Hard-bitten crime thriller with a moral: make an ex-con feel like an ex-con, and he'll be back to his old tricks with a stocking and a jemmy before you can say recidivist. Hoffman is the troubled Max, just released from San Quentin; Walsh is the sadistic parole officer; Busey is another old lag whose incompetence brings the central criminal plot to a halt; Russell is a young secretary who attempts to find Max a steady job. The film's conclusion meanders into conventional heist-gone-wrong territory, but the first act, in which Max fails to re-enter normal society, is a fresh and brilliant study of urban alienation.
Hoffman, spivvy and moustached for maximum seediness, is an ex-con on parole who can't go straight, adrift like a midnight bellboy in lowlife LA. One yearns for a routine cops and robbers story, but Grosbard lingers with illusory impartiality over the technical details of the parole system, the problems of finding accommodation and work, and the nastiness of the backyard pool-and-barbecue life-style of riche America. Not for a moment are you allowed to suspect that hoodlums might be smart or attractive, or that crime pays. It's such a relief when Hoffman finally drives off into his bleak future, and this fiction of fact reaches its non-conclusion.
Despite some signs of muddle and uncertainty (Ulu Grosbard replaced Dustin Hoffman as director during the shooting), this is a surprisingly strong picture about a convict (Hoffman) on parole in LA learning what the supposedly "normal" world is all about. Based on Edward Bunker's novel No Beast So Fierce and adapted by several hands, this gains one's respect largely through its secondary cast--Theresa Russell, Gary Busey, Harry Dean Stanton, M. Emmet Walsh, and Rita Taggart--although Hoffman has his moments as well (1978).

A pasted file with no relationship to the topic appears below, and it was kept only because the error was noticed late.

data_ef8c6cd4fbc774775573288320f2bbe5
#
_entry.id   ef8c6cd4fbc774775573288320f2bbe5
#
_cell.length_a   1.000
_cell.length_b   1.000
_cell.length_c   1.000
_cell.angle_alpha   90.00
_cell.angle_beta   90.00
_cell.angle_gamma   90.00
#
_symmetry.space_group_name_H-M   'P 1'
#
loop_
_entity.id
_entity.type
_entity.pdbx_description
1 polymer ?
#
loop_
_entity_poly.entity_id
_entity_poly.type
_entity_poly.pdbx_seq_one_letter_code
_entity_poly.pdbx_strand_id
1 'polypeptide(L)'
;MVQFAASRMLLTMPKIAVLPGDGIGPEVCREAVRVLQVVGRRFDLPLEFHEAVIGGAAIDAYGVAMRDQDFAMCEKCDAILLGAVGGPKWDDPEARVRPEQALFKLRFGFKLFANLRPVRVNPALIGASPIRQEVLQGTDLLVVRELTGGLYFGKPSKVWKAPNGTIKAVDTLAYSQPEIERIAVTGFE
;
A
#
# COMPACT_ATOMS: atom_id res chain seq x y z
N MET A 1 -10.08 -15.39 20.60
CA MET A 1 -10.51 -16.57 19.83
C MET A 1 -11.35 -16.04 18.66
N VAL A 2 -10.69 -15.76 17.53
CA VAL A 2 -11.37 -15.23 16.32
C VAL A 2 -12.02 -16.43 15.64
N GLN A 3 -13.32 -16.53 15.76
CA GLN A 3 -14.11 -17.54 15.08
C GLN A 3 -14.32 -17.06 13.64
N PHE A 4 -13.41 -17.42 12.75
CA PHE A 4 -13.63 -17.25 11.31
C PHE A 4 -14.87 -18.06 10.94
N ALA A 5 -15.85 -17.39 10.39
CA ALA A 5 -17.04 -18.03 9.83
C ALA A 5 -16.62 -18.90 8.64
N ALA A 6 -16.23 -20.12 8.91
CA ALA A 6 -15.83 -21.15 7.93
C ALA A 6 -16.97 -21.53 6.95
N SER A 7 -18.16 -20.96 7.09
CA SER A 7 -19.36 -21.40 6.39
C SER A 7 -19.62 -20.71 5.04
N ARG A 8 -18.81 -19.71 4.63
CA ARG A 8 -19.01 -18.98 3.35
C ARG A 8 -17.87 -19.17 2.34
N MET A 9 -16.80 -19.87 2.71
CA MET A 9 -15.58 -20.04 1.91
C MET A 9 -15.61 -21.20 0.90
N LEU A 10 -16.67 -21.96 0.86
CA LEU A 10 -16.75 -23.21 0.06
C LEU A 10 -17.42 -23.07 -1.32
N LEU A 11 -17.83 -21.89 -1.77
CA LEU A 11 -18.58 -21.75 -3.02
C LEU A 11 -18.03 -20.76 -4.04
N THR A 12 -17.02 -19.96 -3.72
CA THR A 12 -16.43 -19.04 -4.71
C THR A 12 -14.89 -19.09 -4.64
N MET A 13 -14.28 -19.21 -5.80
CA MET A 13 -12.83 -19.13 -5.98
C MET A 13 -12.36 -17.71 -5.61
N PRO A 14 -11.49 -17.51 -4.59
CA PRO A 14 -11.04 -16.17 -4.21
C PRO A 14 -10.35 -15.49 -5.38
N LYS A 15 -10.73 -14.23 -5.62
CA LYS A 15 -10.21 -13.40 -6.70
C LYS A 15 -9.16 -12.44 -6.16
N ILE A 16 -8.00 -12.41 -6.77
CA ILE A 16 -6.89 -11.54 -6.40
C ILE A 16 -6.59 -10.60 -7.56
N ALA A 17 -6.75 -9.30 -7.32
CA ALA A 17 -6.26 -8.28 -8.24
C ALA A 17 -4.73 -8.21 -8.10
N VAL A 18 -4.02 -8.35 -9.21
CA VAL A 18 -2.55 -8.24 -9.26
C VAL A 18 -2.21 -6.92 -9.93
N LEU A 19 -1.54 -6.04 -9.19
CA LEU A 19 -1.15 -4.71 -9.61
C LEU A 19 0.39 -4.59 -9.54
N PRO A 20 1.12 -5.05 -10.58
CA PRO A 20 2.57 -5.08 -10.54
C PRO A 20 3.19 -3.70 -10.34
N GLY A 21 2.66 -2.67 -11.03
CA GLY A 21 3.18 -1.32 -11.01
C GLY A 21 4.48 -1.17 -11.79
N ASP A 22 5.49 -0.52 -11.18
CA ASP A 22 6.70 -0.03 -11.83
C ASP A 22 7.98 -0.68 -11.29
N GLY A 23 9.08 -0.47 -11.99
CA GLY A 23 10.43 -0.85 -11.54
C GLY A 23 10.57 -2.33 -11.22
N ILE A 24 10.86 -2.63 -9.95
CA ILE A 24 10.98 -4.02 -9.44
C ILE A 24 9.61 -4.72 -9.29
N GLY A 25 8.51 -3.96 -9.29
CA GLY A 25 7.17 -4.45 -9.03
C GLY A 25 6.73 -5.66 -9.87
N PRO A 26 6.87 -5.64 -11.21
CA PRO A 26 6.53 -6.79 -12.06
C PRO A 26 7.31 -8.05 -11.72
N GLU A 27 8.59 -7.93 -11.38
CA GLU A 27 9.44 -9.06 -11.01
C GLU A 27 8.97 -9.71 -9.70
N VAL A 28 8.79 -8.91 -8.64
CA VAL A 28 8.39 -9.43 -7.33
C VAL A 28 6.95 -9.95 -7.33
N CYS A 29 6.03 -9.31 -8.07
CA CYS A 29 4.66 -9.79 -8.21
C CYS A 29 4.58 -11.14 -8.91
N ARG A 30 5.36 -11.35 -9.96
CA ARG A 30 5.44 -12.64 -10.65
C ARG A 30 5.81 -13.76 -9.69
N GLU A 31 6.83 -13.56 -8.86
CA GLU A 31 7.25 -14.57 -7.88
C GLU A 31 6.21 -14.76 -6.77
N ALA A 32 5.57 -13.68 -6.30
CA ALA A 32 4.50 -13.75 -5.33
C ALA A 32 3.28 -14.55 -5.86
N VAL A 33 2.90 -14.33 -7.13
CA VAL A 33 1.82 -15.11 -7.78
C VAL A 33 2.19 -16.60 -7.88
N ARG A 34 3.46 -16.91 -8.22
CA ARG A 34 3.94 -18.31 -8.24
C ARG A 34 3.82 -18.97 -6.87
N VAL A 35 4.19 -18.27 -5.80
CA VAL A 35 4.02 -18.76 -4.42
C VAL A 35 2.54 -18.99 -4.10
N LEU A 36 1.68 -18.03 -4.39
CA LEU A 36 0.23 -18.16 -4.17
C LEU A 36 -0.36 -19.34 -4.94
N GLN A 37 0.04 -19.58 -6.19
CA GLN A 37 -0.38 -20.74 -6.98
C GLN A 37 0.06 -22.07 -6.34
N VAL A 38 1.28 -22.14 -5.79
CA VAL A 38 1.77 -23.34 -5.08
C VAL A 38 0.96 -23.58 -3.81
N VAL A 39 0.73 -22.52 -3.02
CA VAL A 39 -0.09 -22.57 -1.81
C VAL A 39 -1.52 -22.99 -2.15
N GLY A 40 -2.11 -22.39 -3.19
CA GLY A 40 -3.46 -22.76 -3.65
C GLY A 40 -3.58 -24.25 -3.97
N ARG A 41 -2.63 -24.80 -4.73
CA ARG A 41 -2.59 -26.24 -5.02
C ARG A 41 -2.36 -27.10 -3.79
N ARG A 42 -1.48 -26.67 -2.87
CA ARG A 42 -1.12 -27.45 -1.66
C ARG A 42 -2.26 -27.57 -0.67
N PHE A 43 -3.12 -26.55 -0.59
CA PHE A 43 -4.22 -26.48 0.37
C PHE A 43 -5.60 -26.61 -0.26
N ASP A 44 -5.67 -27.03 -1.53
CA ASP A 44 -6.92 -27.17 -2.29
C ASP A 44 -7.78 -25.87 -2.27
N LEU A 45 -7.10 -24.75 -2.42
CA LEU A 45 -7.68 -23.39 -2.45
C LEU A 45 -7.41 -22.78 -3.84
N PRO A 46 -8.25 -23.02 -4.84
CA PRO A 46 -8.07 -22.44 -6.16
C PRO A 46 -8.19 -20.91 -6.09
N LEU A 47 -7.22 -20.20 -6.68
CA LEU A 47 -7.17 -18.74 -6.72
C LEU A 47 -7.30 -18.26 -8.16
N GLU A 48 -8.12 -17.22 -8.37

Theatrical Release: January 18th, 2003 - Tokyo
DVD Review: Warner - Region 1,2,3,4 - NTSC
|DVD Box Cover||
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|Distribution||Warner Home Video - Region 1,2,3,4 - NTSC|
Average Bitrate: 5.95 mb/s
NTSC 720x480 29.97 f/s
NOTE: The Vertical axis represents the bits transferred per second. The Horizontal is the time in minutes.
|Audio||English (Dolby Digital 2.0), DUB: French (Dolby Digital 2.0)|
|Subtitles||English, French, Spanish, Portuguese, Korean, None|
by Dustin Hoffman and Ulu Grosbard
Short story - this is a fabulous film, great transfer, wonderful commentary and ridiculously low price. I can't understand why it took so long to make it to DVD.
To get specific on the image - it looks excellent - no manipulations, minor digital artifacts, super clean. A tight to the frame, dual-layered anamorphic, progressive transfer. There are optional subtitles (set to flog, with region codes, in South America and Korea) and there is a French DUB optional to the clear and consistent original English audio.
The commentary is a good one. Hoffman and Grosbard recall quite a lot from the production of almost 30 years ago. There is also a 22 minute featurette on the novel - its inception and target audience. Lastly there is a theatrical trailer. Overall a strong recommendation - a great film, adeptly digitally presented by Warner. Buy!